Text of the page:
Album Review: Arcade Fire, “Reflektor”

Ever since winning the “Album of the Year” at the 2011 Grammys for The Suburbs, Arcade Fire has almost achieved a newfound success. At first, it may seem like Arcade Fire is still that simple indie band that delivered us one of the best albums of our generation with Funeral, but after watching their CBS special Here Comes the Night Time (which featured celebrity cameos ranging from Michael Cera to Bono) that aired after their SNL performance, it becomes clear this is the new Arcade Fire.

Photo: Arcade Fire

Whereas many musicians tend to stop taking risks and just cater to their massive fanbase after becoming largely successful, Arcade Fire decides to take even more risks. And it certainly shows in their fourth effort, ReflektorCollaborating with LCD Soundsystem frontman James Murphy, Arcade Fire makes what is undeniably their most ambitious and dance-y album yet.

The scope of this album from a production standpoint is absolutely massive.

The title song starts with an almost David Bowie dance rock groove. In fact, David Bowie actually provides additional vocals on this track. However, the track quickly descends into a seamless sound involving electric guitars, synths, and eventually a saxophone, after which we are treated to a neat and almost calming piano riff. It is just this kind of ambition in instrumentation that is found throughout most of this album.

‘Here Comes the Night Time” is another dance ballad and is definitely a monster track from the album. So much so, that the second part of this album starts with the second part of this song, simply titled “Here Comes the Night Time II.” In part 1, Win Butler sounds inviting and ecstatic. However, in part 2, Butler is no longer excited, but afraid and hurt.  While the album certainly features a fair share of dance tracks, it also delves into styles emulating different genres.  “Normal Person” questions and mocks the very idea of being “normal” on what seems to be a pretty standard rock sound. It tends to be ironic, perhaps just how the band wanted it, but the song is a very exhilarating 4-minute ride.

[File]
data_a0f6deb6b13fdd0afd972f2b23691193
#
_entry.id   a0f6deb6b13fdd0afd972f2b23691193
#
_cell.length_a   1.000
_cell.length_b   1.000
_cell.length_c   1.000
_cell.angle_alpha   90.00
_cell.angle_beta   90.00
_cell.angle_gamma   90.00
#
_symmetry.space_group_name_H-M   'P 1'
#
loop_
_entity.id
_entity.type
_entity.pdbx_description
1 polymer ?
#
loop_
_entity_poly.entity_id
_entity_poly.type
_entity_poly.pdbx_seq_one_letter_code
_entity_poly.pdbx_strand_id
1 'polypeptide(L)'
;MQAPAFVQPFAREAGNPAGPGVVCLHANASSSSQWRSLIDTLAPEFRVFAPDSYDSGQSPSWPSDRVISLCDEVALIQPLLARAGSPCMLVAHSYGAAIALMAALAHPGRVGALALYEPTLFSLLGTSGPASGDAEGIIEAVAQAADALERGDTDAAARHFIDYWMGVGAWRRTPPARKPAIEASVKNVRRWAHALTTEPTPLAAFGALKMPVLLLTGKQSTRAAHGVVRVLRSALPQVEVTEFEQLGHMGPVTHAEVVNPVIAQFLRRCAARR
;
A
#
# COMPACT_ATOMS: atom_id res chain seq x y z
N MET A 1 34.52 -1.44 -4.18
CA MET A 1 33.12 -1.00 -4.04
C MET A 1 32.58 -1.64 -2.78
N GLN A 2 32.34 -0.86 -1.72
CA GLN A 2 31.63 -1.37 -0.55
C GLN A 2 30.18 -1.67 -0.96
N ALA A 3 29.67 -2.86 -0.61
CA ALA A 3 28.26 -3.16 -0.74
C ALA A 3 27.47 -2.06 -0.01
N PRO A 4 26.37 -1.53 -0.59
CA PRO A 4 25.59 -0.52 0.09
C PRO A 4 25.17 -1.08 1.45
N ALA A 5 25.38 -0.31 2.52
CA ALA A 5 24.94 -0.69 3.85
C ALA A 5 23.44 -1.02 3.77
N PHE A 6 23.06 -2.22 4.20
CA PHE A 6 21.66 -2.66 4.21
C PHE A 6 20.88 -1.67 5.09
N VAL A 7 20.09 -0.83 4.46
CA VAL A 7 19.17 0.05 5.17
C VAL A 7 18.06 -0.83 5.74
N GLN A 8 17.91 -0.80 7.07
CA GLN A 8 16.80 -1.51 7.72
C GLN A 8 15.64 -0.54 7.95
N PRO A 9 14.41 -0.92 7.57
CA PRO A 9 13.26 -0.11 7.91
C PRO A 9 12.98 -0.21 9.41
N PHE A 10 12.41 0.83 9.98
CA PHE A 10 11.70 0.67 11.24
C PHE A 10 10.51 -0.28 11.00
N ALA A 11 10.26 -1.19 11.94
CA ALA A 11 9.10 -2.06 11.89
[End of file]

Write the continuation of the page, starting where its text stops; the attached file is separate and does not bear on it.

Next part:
There are tracks that also channel the band’s inner Pink Floyd and Beatles, such as “Awful Sound” and “Joan of Arc.” It may come to the point where the songs feel more like Beatles/ Pink Floyd songs rather than Arcade Fire songs, which does hurt the originality of those songs, but not to the point where the musicality and top notch songwriting is forgotten. The eerie album closer “Supersymmetry” sounds the most different from the rest of the album, emulating an electronic ambient sound in an album otherwise dedicated to the past sounds of the Talking Heads and David Bowie. When the track ends at about half of its run time, the second half sounds like a distorted rewind of the album, literally like a reflection of the album.

Tina Fey with Arcade Fire on SNL. Credit: SNL & NBC.

While a lot of the lyrics choices in this album are influenced from musicians like Bowie, Byrne, Cash, etc., they effectively tell a story on each track. Different ideas of life are presented throughout the album, but the biggest theme to take away from the album is identity. “Reflektor” and “Porno” question the loss of it, while “Here Comes the Night Time” embraces it. Does the theme of identity justify the entire 70-minute runtime? Perhaps not, but it doesn’t need to when the album is already full of so many surprises and sounds.

In what has surely been a universally acclaimed and successful career, Arcade Fire looks to take advantage of their success by using it to make even more ambitious and cinematic music. Through their presentation, their albums never come off as just a next project, but as an event that needs to be witnessed. Reflektor serves as Arcade Fire’s hard work reflecting right back at them and to us. And through the paper machete heads, costumes, lights, and Zach Galifianakis, Arcade Fire is still that same band of dedication and consistency.

 

B+

 Best Tracks: “Here Comes the Night Time”, “Supersymmetry”, “Reflektor”, “Normal Person”, “Afterlife”, and “Porno”

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